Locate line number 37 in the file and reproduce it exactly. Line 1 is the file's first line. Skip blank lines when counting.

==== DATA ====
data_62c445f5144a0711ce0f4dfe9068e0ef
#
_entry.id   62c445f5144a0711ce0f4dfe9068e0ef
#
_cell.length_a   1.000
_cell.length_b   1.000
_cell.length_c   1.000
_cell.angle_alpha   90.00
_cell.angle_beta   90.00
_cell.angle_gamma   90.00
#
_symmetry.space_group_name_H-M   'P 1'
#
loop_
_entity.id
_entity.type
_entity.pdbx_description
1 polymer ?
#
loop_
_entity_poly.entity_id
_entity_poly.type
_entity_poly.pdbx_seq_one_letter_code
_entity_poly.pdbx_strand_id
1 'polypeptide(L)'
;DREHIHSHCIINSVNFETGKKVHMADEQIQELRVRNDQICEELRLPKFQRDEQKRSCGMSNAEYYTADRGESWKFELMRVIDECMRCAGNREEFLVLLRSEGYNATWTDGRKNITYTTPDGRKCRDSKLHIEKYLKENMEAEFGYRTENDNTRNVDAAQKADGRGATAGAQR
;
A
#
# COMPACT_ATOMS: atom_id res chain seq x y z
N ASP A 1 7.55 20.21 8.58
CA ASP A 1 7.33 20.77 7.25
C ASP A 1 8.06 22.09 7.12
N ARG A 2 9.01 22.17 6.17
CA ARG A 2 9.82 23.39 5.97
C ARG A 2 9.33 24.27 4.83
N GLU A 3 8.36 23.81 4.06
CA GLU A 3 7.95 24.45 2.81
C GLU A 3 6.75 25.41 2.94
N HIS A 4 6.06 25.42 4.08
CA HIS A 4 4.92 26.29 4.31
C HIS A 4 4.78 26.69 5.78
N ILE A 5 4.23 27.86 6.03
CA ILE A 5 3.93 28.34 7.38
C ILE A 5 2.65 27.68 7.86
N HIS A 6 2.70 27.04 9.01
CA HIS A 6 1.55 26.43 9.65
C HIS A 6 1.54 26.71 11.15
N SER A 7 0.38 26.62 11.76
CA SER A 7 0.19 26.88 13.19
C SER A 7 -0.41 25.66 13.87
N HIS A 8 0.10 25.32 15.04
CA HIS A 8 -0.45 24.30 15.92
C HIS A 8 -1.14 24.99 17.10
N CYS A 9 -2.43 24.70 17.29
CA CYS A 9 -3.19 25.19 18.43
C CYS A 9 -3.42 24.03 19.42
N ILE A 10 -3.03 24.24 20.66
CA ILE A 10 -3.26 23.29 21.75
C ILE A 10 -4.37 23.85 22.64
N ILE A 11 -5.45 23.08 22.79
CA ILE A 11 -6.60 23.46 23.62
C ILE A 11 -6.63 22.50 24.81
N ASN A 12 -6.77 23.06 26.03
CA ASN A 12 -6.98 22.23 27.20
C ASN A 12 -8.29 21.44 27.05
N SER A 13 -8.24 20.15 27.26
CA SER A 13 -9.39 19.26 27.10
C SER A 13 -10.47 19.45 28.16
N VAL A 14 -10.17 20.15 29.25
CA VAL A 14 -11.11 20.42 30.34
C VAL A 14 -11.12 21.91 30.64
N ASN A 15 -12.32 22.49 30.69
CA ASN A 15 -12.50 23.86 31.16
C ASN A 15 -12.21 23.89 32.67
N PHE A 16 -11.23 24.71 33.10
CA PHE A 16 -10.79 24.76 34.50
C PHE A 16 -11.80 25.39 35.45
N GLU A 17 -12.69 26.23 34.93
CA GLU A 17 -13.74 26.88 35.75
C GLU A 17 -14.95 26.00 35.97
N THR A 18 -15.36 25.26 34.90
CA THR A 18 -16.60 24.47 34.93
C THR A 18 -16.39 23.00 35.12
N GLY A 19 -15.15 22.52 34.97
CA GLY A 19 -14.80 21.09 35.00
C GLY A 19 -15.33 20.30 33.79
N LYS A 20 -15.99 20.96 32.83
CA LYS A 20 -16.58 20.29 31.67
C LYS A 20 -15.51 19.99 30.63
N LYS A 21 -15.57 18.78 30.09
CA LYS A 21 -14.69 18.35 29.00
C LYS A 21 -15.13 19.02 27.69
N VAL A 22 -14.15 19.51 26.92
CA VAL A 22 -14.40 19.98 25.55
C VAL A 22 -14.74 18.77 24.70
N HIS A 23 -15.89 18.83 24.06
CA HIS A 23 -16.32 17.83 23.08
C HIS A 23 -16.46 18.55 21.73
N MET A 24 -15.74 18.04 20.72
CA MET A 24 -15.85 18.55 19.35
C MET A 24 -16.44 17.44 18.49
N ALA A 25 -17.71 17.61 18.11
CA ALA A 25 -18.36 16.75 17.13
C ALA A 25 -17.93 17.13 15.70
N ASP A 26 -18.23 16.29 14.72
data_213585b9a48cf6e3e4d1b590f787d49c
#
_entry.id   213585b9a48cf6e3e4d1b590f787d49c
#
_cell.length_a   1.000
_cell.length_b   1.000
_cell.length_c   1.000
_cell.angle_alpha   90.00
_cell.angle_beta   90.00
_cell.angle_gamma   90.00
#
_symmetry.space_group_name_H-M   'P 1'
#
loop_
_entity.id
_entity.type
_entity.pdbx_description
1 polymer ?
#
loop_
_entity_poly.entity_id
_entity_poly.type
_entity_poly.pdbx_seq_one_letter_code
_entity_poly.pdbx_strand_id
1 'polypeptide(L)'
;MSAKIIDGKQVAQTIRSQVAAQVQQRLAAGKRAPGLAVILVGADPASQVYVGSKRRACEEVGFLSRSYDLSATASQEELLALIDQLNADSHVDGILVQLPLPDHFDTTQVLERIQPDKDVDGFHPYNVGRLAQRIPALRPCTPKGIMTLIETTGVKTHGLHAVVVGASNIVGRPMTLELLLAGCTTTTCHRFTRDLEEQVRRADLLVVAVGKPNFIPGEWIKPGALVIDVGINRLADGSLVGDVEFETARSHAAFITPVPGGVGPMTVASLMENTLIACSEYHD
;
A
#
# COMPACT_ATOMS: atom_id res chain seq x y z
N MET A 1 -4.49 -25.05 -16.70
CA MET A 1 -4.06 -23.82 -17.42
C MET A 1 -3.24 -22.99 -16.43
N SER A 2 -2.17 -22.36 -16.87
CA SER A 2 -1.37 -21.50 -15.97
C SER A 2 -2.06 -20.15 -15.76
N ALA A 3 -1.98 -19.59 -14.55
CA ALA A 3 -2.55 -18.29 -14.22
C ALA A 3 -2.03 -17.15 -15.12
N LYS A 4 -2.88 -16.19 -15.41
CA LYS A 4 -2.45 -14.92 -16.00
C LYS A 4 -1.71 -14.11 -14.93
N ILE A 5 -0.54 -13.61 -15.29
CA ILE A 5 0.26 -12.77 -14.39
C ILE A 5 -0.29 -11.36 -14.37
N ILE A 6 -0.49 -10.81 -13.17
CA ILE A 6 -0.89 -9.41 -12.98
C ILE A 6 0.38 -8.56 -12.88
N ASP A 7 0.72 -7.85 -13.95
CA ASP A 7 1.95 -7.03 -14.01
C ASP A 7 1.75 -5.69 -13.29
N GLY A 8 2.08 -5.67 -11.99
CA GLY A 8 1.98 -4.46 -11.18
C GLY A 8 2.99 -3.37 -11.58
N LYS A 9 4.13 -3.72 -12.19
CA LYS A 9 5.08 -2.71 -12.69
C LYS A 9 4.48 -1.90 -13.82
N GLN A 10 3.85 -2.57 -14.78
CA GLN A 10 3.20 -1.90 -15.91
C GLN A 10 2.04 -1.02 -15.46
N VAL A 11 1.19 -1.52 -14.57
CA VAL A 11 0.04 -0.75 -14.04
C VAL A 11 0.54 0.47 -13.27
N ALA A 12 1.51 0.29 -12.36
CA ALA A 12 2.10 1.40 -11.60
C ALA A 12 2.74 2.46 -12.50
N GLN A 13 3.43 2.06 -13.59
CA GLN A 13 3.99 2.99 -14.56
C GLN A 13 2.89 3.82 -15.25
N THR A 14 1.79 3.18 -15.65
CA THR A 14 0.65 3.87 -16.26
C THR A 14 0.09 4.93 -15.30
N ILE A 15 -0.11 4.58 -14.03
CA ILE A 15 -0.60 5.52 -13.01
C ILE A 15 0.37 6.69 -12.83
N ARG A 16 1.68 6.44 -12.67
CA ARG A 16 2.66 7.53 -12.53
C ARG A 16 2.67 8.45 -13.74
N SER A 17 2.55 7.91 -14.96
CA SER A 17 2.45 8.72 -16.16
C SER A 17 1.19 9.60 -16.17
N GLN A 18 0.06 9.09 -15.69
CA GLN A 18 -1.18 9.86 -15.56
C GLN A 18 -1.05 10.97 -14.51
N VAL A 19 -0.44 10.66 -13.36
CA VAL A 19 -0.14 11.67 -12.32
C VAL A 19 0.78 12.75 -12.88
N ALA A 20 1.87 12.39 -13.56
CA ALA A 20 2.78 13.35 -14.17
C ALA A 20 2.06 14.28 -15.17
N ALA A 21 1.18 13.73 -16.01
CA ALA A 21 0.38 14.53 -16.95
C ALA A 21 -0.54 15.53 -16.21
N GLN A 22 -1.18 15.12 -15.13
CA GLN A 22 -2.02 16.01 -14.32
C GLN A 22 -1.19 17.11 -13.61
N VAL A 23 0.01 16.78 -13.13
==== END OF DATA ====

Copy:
N GLU A 3 8.36 23.81 4.06